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Wednesday, April 21, 2021 by Christoph.Schmid|Comment 0
within category Semiconductors,Automobile,Fabs,Datacenters,PC peripheral product,Smartphones,Skyworks Inc,Qorvo Inc,STMicroelectronics NV,Intel,TSM,AMAT,KLAK,TER,NVDA

In the age of Covid-19, semiconductors are in strong demand, and the impact is not equal across all sectors.

Semiconductors are used everywhere; the chips power massive data-centers, transmission towers, modern autos, and countless digital devices and sensors. Driven by a massive demand, as well as a fire at a foundry, production was pushed to the edge within a few weeks, and the shortage is here to stay.

During Covid, demand for chips powering laptops, gaming devices, and internet infrastructure skyrocketed, while chip demand for auto and industrial uses plummeted. When the factories that make basic computer components couldn’t make them fast enough, their already-long customer waiting lists got even longer. With demand remaining high, existing chip-making facilities damaged, and no extra backup-making capacity available, for the short term the shortage is expected to last at least until next year. 

 Reliance on semiconductors and a global digital infrastructure has a deep impact on the future of some sectors. Let’s explore the ramifications.

Automobile industry

The chip shortage is effectively crippling the auto industry. The worst effects of the phenomenon are crucial as needed parts to produce finished cars and trucks are unavailable, causing automotive manufacturers to halt production. Bernstein analyst Stacy Rasgon highlighted in a recent interview that the automobile industry shows a stark example of how a disruption of chip supply can affect other industries. In the case that the shortage can’t be resolved, some 40% of global GDP is at risk in DM.

Personal computers

PC sales got a huge shot in the arm with Covid as the world scrambled to become adapted to working and attending school from home. Research firm IDC expects sales volumes to grow by 18% in 2021 with shipments of 357.4 million, after rising nearly 13% in 2020.

Makers of CPUs, the chips that act as the brains for every personal PC and public-cloud data center, and GPUs, the graphics processing unit, stand to benefit in a market that is dominated by Intel, Advanced Micro Devices Inc., and Nvidia. More advanced GPU units are also used in data centers, yet there does not seem to be a supply-constraint, but lead times are exceptionally long because Nvidia still needs to get the components to build the units.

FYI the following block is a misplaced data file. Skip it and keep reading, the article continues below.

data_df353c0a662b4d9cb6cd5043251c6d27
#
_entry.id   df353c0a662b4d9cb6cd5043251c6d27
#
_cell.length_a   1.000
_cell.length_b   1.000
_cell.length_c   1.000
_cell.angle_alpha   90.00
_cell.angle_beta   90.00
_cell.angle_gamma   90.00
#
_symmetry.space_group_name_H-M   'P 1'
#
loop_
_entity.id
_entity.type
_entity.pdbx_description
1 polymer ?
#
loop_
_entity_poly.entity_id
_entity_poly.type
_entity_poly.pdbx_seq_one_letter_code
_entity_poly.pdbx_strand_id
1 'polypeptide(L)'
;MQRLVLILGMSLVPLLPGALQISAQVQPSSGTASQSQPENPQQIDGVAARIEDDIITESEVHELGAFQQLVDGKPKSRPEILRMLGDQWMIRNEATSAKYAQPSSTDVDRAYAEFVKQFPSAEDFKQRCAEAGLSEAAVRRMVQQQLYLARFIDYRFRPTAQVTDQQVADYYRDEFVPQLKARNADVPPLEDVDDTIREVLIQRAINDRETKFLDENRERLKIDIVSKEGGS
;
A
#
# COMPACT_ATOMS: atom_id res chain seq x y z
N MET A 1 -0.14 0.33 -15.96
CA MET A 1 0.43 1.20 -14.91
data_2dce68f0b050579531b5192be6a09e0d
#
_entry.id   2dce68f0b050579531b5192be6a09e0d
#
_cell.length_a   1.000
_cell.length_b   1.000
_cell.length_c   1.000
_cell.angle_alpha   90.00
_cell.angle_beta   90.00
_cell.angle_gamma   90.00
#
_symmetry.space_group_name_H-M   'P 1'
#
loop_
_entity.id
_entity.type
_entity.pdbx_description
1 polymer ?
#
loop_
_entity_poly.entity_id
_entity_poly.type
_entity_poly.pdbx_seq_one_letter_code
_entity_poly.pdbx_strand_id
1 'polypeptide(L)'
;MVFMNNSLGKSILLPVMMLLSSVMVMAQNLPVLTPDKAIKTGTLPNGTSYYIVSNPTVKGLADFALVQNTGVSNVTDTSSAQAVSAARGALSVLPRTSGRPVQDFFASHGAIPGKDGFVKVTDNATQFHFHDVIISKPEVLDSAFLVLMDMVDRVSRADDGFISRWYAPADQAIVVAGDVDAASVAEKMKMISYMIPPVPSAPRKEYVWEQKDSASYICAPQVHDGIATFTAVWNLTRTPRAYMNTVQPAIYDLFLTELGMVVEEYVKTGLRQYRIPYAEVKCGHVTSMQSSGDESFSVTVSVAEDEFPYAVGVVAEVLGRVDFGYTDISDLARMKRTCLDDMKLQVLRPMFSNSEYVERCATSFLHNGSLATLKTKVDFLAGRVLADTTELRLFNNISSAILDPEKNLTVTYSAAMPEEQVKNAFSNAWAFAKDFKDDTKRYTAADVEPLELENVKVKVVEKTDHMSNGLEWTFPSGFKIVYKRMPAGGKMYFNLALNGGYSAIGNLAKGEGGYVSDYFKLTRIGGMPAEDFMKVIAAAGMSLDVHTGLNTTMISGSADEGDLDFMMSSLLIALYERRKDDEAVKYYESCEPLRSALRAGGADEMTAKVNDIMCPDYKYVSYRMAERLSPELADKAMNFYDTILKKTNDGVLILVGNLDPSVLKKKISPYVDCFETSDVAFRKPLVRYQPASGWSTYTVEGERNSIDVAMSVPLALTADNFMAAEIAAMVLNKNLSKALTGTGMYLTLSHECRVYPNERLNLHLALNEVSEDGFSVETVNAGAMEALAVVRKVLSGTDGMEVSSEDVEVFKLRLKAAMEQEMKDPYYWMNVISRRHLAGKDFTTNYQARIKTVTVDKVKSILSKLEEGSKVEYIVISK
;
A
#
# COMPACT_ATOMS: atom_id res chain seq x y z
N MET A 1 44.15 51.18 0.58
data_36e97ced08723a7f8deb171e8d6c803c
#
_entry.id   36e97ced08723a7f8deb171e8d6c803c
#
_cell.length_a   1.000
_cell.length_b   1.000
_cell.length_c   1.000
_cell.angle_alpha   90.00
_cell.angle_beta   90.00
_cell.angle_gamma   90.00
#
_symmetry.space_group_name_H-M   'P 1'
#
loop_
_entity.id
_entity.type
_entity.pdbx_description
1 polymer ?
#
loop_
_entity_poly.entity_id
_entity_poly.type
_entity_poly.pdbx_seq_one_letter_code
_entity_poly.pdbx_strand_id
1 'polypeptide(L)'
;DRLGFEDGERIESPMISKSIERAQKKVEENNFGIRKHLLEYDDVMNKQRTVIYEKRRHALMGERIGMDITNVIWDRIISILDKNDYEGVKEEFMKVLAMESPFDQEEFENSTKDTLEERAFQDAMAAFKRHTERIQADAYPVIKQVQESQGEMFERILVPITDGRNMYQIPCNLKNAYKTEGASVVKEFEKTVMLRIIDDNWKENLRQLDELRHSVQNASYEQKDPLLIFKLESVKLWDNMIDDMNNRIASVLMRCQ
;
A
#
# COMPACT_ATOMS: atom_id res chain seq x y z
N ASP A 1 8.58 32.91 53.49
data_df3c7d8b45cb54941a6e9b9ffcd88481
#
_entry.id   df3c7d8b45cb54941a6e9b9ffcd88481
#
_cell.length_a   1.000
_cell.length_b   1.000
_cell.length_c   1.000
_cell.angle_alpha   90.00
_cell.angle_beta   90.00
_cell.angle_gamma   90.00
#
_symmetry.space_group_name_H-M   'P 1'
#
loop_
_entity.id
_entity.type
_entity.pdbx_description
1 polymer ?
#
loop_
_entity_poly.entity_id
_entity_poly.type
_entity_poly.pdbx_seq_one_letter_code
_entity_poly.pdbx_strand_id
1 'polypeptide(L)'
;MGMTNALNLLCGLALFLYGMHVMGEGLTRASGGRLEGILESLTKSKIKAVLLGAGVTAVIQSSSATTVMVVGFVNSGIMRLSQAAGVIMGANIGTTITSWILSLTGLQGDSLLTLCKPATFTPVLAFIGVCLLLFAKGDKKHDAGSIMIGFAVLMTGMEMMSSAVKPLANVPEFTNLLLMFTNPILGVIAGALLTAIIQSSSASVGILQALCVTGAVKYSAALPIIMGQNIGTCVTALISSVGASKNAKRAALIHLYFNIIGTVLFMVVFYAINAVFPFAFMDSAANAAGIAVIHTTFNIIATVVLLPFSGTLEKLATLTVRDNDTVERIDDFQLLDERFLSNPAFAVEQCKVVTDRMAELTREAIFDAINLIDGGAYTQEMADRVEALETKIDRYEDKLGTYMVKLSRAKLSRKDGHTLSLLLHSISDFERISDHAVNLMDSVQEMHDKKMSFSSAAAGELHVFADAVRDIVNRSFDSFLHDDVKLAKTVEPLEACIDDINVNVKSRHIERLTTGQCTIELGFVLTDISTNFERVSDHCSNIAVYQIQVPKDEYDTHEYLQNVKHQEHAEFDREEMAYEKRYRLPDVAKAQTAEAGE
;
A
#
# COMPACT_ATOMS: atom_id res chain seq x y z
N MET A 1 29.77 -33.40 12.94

Smartphones are also being hit with the supply shortage. Major supplier Qualcomm Inc. said recently that they would have sold much more product had it not been for supply constraints. Yet, this industry sub-sector appears to be exposed in a limited manner. MediaTek Inc., Broadcom Inc., Skyworks Inc., Qorvo Inc., and STMicroelectronics NV, amongst others, did not report major concerns. The sector appears to have geared-up for the roll-out of 5G-enabled units long before and with ample room to maneuver through some constraints.



“Fabs,” or foundries, are what the semiconductor industry calls the complex manufacturing plants where silicon wafers used in computer chips are fabricated down to billionth-of-a-meter accuracy. When the chip shortages during COVID-19 first became evident, fabs world-wide were already running at capacity and had order backlogs that ran as much as several months.

 Major companies such as TSM, INTC, and MU mentioned that they plan to invest more than $150 billion to upgrade existing fabs. Yet, it will take about three years for these units to come online. In the more immediate future, the major beneficiaries in this capex cycle are expected to be Lam Research Corp, KLA Corp, Applied Materials, ASML Holdings, Entegris Inc., and Teradyne Inc., amongst others.

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